The first chapter of Luke’s gospel is one of the longest in all of Scripture but I cannot imagine it being divided up, because the entire chapter is a story with its own chapters. The first chapter of Luke’s gospel should be understood as the prologue or prequel to the birth of the Son of God.
There are five chapters within this first chapter of Luke’s gospel: The introduction, written to some man name Theophilus. Luke’s greeting indicates that Theophilus a man of some governmental authority. Second, the birth of John the Baptist foretold to Zacharias by the angel Gabriel. Third, the birth of Jesus foretold to Mary by the angel Gabriel. Fourth, Mary’s visit to her relative Elizabeth, whom she visited for three months before returning home. Lastly, the birth and circumcision of John the Baptist.
The two main characters are Zacharias and Mary. Zacharias representing unbelief and Mary representing amazement. Zacharias questioned the angel Gabriel, “How will I know this for certain? For I am an old man and my wife is advanced in years.” Mary questioned the angel Gabriel, “How can this be, since I am a virgin?” Zacharias’ question was one of unbelief but Mary’s one of amazement. Both gave reason for their questions and both of their reasons for asking a question where legitimate. However, Zacharias questioned the angel Gabriel from unbelief while Mary questioned from amazement. The indication for this is not found in their reason, but in the questions that they asked. Zacharias asked, “How will I know this for certain?” Mary asked, “How can this be?” Mary was a virgin, therefore, asking, “How can this be” was a legitimate question. Zacharias did not ask how, he asked for a sign. Both individuals understood how babies are conceived. Mary did not ask for a sign, but an answer to how she, a virgin would become pregnant. Zacharias asked for a sign, because he did not believe the prophecy spoken by the angel, sent from God.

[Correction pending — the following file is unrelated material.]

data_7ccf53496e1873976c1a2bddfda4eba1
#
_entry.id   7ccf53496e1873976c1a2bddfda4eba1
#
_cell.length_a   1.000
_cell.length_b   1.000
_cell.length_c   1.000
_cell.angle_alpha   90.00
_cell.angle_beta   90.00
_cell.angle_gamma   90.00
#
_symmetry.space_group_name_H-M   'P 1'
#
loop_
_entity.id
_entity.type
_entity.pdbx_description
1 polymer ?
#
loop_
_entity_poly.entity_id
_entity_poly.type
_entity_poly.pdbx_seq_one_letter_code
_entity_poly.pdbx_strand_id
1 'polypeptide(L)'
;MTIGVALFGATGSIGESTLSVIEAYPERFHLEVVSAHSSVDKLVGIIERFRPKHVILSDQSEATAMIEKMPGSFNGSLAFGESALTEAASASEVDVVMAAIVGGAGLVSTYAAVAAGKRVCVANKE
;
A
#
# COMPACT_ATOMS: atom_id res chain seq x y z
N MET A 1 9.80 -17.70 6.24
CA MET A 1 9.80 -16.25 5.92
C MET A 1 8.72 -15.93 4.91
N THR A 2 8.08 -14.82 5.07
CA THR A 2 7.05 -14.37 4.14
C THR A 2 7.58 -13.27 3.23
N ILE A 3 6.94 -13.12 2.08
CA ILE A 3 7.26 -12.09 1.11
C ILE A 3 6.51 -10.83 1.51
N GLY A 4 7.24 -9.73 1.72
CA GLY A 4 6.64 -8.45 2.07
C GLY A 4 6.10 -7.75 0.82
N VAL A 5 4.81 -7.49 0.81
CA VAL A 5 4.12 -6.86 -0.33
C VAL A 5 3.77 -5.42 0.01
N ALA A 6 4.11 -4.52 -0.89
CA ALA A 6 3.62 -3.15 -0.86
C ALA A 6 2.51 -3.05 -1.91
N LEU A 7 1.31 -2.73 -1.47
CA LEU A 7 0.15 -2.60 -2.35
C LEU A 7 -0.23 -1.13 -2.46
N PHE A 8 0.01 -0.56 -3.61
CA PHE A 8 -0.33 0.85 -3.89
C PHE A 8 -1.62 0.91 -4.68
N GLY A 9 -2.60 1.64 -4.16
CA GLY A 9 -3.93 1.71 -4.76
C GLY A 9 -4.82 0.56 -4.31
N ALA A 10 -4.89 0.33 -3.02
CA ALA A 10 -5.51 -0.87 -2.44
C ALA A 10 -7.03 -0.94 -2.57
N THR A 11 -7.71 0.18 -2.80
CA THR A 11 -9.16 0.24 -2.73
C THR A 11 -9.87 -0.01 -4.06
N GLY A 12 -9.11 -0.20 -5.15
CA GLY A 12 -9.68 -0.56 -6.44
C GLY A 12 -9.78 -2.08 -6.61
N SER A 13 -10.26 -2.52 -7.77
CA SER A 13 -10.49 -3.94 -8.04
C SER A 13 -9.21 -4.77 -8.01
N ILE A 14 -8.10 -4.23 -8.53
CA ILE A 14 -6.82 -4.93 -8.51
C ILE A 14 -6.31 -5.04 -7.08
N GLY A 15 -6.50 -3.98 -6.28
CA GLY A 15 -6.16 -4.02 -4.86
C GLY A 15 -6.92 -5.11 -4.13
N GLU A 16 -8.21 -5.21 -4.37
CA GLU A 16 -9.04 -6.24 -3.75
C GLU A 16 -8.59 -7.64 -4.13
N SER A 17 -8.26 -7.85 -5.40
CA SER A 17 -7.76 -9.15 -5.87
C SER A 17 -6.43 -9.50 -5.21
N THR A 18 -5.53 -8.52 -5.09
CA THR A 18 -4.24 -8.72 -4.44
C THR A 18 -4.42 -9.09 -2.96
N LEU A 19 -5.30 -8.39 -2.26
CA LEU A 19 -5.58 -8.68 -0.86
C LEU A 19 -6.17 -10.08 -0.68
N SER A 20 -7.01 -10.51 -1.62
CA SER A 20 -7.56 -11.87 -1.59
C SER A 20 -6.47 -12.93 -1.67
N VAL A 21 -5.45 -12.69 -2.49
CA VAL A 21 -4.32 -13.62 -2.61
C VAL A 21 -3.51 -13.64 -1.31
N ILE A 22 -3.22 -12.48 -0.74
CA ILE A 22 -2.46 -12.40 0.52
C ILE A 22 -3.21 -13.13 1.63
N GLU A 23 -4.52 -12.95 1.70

This is very important to understand, because Jesus will later call sign seeking wicked. (Lk 11:29) When Thomas saw and touched the risen Lord he believed. (Jn 20:28) When Zacharias witnessed his son’s birth and circumcision he believed. However, Jesus says, “Blessed are they who did not see, and yet believed.” (Jn 20:29) Neither Zacharias nor Thomas are condemned, because both men came to faith. However, like Mary, we must believe without a sign. We might ask in amazement, “How can this Be?” For this causes us to dive deeply into the Word of God. But we shall not ask in unbelief, “How will I know for certain?” No sign will be given to us, except the sign of the Son of Man. He will appear in the sky and all the tribes of the earth will mourn because it will be to late to repent and believe. (Mt 24:29-31)